In August 2005, Hurricane Katrina roared ashore the U.S. Gulf Coast, causing widespread damage and an estimated 1,836 deaths. The most severe losses occurred in New Orleans, after the levees gave way and floodwaters swallowed 80 percent of the city.
While many people obeyed the mandatory evacuation order, others stayed behind. Kimberly Rivers Roberts and Scott Roberts, a young married couple, opted to ride out the storm in their Ninth Ward home.
As their ordeal unfolded, Kimberly captured it with her video camera; she later turned the footage over to filmmakers she met by chance. The result is the riveting “Trouble the Water,” documentary winner of the Grand Jury Prize at the 2008 Sundance Film Festival.
As the film opens, it’s the day before Katrina makes landfall, and Kimberly is walking around her nearly deserted neighborhood, checking in with friends and family who have stayed. The sky is heavy with clouds, and the wind is picking up ominously.
The next time she turns on the camera, the storm has arrived in all its fury.
Floodwaters spilling into their home force Kimberly, Scott and their neighbors up to the attic. Upon learning that the levees have been breached, Kimberly looks out the attic window at her neighborhood, now engulfed by surging water.
“We under siege,” she says. “Truly, we under siege.”
Chilling and heartbreaking 911 calls play over images of the violent storm. Person after person begs for help, only to be told that “at this time we are not rescuing.”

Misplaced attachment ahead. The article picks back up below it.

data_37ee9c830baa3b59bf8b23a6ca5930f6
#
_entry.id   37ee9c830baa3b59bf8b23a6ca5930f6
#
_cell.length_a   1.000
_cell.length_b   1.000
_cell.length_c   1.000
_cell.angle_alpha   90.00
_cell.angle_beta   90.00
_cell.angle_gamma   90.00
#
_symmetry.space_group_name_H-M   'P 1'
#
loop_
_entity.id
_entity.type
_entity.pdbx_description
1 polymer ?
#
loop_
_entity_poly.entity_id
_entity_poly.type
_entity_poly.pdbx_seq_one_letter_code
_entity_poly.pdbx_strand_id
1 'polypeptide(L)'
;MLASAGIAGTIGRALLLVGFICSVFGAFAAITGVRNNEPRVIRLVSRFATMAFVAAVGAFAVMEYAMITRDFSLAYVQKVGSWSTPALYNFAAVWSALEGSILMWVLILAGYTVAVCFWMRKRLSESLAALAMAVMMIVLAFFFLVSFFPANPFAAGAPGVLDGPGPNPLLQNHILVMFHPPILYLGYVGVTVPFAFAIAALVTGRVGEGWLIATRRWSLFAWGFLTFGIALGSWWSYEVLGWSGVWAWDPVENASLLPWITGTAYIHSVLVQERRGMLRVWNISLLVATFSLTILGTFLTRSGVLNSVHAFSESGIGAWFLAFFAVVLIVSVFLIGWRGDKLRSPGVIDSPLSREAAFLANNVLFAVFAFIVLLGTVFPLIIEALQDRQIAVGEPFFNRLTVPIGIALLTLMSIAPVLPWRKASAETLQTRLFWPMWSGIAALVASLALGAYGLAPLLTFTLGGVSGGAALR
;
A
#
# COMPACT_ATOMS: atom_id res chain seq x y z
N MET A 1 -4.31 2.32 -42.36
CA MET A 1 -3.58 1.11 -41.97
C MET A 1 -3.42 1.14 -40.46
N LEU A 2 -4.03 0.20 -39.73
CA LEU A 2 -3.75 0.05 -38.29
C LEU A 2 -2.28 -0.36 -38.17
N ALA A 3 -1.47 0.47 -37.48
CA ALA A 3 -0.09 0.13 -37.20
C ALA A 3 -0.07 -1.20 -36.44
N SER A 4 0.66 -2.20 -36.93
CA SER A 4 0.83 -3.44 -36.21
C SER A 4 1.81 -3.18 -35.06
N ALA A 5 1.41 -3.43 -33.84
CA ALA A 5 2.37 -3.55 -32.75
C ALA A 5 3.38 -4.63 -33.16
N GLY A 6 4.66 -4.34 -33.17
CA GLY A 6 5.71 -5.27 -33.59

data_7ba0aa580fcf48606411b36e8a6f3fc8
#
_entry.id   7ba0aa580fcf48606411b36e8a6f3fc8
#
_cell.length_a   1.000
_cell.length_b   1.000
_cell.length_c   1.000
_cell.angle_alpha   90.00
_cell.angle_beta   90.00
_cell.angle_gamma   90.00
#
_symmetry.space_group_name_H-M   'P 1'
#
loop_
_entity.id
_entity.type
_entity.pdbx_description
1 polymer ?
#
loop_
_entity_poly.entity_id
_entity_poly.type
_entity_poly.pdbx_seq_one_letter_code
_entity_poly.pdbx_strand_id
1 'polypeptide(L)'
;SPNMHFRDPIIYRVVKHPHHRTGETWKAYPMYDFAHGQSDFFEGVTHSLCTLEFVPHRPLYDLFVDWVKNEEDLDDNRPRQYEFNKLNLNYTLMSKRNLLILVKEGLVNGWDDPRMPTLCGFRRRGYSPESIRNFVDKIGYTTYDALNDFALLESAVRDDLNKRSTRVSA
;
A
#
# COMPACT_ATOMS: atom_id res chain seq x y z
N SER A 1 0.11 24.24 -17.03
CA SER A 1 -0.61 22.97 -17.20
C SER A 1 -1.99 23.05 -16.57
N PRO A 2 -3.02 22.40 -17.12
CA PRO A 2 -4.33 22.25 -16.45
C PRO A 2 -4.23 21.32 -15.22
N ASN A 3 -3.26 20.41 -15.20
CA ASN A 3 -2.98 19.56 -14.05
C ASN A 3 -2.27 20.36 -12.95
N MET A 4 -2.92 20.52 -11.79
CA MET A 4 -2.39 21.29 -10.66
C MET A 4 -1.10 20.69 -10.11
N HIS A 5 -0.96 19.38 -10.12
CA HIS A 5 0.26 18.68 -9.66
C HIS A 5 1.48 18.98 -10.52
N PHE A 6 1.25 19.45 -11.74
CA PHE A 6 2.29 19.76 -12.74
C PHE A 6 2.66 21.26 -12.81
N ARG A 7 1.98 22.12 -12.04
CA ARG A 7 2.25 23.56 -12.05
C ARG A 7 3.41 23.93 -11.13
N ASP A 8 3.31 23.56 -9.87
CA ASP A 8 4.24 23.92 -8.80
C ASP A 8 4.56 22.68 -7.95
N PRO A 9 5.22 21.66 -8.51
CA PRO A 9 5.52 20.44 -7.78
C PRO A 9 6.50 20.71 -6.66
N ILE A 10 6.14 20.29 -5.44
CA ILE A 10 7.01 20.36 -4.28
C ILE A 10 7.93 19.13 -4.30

A woman trapped in her attic while water continues to rise is instructed to break through the roof to escape, but she is unable to do so. “So I’m gonna die,” she tells the dispatcher plaintively. “Hello? I can’t get out.”
After the storm, Kimberly and Scott’s struggle is just beginning. They wade through the water, pushing a boat loaded with children and a disabled neighbor, seeking shelter somewhere, anywhere.
Four days after the storm, they acquire a moving van, load 30 of their friends into it, and drive out of New Orleans. Kimberly and Scott stay with family for the next few months and attempt to put their lives back together.
Like many, their losses are devastating. Katrina has taken their home, their belongings, their family. Returning to the Ninth Ward after the floodwaters recede, Kimberly steps into her uncle’s house and discovers his decomposing body. She also learns that her hospitalized grandmother has died, abandoned by staff fleeing the storm.
However, Kimberly manages to find solace in seemingly small things, such as discovering a picture of her mother still hanging on the wall of her wrecked house.
“I longed for this, I longed for this,” she says, clutching the treasured photo. “I’m still here, still sane, still in the flesh, healthy and looking for a better tomorrow.”
The heroism and generosity displayed in “Trouble the Water” is truly inspiring. Kimberly and Scott take responsibility for their neighbors, sheltering them during the storm and getting them to safety afterward.
Their friend rescues people from the floodwaters by carrying them to safety on his back and on a floating punching bag. Kimberly patiently persists in maneuvering endless red tape as she and Scott seek Federal Emergency Management Agency aid, and she helps friends and family do the same.
Kimberly and Scott openly admit that their life pre-Katrina was neither law-abiding nor admirable, but they are determined to make a fresh start of things. “I want to see how it is to do it right from the beginning,” Scott says. The last few minutes of the documentary let you know how he’s doing in his quest to better himself.
As for Kimberly, she, too, uses Katrina to turn her life around, taking on the role of community activist and pursuing her dream of being a rapper. “I don’t need you to tell me that I’m amazing,” she raps toward the end of the film. “Come on and take a look and know that I’m amazing.”
To see an amazing documentary, check out “Trouble the Water” from the Joplin Public Library.
Lisa E. Brown is the administrative assistant at Joplin Public Library.